“Given that this law is redundant, that it creates no new civil rights protections, and that its supporters have been clear that its purpose is to combat BDS campaigns, we believe that it is intended to punish and chill the speech of advocates for Palestinian human rights,” their memo states.

It notes that a 1982 US Supreme Court ruling found that boycotts that aim to “bring about political, social and economic change” are a protected form of political speech under the First Amendment.

“A human rights boycott does not constitute national origin discrimination,” the memo states.

“Such boycotts do not target individuals due to national origin, but instead target a state because of human rights abuses, as well companies and institutions because of their complicity in those abuses.”

In a separate development this week, the ACLU’s national office wrote to US senators urging them to oppose the federal Israel Anti-Boycott Act, which would make it a felony for companies to participate in an international commercial boycott of Israel.

Those found guilty could potentially face $250,000 to $1 million in fines and 20 years in prison.

Shutting down Roger Waters

New York is one of 20 states to have adopted anti-BDS measures that aim to stigmatize or penalize people or organizations for participating in BDS.

Last June, New York governor Andrew Cuomo signed a decree ordering the state to divest from companies and institutions that are involved in BDS.

Anti-BDS laws have also been passed at the local level.

Now, a lawmaker in Nassau County, just outside New York City, is arguing that Pink Floyd’s Roger Waters, a vocal proponent of BDS, should not be permitted to perform at a Long Island arena owned by the county.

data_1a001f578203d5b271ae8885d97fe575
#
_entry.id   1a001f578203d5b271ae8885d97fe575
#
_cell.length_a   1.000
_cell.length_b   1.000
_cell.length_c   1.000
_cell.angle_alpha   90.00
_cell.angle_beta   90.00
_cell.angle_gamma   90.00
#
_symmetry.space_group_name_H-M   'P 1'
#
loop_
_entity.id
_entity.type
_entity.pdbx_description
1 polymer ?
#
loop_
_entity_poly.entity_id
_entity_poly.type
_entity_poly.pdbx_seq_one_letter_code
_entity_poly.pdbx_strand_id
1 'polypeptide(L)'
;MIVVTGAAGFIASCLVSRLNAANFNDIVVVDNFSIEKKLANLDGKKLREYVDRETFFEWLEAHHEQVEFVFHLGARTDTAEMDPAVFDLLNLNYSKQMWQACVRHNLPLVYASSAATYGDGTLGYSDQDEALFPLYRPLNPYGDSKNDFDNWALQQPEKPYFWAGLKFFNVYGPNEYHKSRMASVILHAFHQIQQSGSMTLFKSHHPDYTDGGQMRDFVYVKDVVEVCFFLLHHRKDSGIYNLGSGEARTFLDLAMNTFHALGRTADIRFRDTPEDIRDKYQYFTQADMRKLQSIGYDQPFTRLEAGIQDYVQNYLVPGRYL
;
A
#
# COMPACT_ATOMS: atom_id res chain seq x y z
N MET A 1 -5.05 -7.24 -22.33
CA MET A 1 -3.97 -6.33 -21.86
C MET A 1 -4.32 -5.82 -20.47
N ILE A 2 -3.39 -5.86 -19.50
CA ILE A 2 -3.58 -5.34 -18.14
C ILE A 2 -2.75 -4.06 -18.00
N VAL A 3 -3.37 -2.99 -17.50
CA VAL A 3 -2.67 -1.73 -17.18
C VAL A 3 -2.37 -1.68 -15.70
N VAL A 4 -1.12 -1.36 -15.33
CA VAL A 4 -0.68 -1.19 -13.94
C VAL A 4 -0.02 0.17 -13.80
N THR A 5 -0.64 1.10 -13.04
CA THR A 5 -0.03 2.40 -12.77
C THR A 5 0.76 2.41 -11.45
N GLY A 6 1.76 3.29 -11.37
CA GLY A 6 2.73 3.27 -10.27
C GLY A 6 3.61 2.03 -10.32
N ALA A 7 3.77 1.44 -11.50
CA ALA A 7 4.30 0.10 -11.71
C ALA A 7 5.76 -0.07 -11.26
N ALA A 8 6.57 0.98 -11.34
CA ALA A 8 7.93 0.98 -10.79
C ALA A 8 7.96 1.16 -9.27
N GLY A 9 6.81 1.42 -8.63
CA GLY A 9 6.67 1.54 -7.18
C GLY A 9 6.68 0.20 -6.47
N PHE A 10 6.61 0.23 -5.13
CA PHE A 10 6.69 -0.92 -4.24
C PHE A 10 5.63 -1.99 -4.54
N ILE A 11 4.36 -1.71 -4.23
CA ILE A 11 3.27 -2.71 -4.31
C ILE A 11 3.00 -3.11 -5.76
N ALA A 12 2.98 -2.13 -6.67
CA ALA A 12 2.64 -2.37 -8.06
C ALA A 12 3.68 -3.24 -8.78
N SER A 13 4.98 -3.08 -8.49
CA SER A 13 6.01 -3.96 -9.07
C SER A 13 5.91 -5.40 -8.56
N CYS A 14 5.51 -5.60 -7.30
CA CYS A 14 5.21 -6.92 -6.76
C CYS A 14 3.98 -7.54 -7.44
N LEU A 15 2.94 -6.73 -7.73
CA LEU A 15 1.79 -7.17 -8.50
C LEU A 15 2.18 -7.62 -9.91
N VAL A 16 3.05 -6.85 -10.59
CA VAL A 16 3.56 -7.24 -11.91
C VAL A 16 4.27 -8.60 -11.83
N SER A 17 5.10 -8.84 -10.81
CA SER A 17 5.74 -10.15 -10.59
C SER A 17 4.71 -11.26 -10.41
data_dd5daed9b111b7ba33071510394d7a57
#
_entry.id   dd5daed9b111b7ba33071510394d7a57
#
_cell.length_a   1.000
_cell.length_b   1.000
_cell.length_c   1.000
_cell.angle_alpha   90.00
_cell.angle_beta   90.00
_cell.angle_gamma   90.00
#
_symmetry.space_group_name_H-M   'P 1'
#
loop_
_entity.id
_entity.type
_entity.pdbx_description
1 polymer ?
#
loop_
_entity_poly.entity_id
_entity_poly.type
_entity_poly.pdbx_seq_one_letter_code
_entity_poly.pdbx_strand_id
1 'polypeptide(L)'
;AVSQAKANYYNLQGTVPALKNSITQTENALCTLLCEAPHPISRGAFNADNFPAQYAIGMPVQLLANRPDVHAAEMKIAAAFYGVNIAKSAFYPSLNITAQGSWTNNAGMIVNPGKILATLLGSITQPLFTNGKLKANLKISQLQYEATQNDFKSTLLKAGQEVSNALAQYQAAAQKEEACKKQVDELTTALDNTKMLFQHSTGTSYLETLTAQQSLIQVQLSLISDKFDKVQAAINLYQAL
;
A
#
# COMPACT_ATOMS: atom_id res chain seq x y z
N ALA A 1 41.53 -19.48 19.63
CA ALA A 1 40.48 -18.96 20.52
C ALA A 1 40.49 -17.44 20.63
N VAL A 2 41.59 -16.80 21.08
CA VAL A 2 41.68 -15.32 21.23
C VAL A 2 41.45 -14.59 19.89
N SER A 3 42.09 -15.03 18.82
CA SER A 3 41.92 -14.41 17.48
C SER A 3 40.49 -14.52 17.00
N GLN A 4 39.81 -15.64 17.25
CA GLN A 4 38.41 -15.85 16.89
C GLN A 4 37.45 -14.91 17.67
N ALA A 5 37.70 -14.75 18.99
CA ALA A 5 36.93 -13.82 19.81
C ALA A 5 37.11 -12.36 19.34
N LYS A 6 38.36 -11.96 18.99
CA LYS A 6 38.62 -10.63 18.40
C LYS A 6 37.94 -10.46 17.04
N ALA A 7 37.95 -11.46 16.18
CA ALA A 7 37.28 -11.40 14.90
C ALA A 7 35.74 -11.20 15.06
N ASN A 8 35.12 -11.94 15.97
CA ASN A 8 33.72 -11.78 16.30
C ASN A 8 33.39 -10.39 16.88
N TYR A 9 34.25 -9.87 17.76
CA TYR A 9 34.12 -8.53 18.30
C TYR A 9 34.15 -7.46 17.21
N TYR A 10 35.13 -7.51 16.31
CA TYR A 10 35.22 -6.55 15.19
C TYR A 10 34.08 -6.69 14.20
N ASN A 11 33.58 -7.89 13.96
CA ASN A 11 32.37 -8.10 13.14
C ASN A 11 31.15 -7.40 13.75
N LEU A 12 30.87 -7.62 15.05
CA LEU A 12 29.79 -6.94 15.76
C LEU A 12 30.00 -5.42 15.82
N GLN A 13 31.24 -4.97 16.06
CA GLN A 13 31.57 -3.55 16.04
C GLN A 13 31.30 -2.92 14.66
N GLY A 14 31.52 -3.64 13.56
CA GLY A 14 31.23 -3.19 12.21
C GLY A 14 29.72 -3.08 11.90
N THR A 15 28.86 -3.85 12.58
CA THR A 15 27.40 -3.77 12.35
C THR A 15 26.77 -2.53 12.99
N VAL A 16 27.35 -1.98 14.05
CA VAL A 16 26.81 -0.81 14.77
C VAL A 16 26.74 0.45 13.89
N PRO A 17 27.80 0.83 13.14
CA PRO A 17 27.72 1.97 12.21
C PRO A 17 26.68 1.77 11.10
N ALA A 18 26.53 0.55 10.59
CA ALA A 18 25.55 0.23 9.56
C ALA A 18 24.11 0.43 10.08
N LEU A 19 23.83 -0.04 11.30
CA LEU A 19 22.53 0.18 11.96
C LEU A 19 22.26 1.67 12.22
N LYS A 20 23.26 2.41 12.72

Waters is scheduled to appear at the Nassau Coliseum in September. County lawmaker Howard Kopel says his performance violates an anti-BDS ordinance that Kopel sponsored last year. The law bars the county from working with a company that boycotts Israel.

The Tel Aviv newspaper Haaretz reports that Kopel posted on Facebook that Rogers is a “notorious front man for the BDS movement and virulent anti-Semite.”

Kopel said that the Nassau County Attorney confirmed that Waters’ performance is a violation of the law.

Kopel is calling on the Nassau Coliseum to cancel Waters’ performance and on the county to enforce the anti-BDS law.

On 15 July, the Palestinian Campaign for the Academic and Cultural Boycott of Israel (PACBI) hosted a live video discussion between Waters and Omar Barghouti, co-founder of the BDS movement.

Waters said he thinks the effort to have his show banned will fail.

For the cancellation to happen, Waters said, “you would have to tear up the Constitution of the United States of America, particularly the First Amendment, and throw it into the Hudson River, or the East River if that’s closer.”




In light of his bold stance on "dialogue" and his principled opposition to what he regards as restrictions on free speech, I wonder whether we'll hear from a certain Radiohead frontman on this occasion.


Good question. The law includes a provision exempting anyone who is engaging in a boycott as part of US-government ordered sanctions. So basically, only the US government may decide who is good and bad.

Charlotte Silver

Charlotte Silver's picture

Charlotte Silver is an independent journalist and regular writer for The Electronic Intifada. She is based in Oakland, California and has reported from Palestine since 2010. Follow her on Twitter @CharESilver.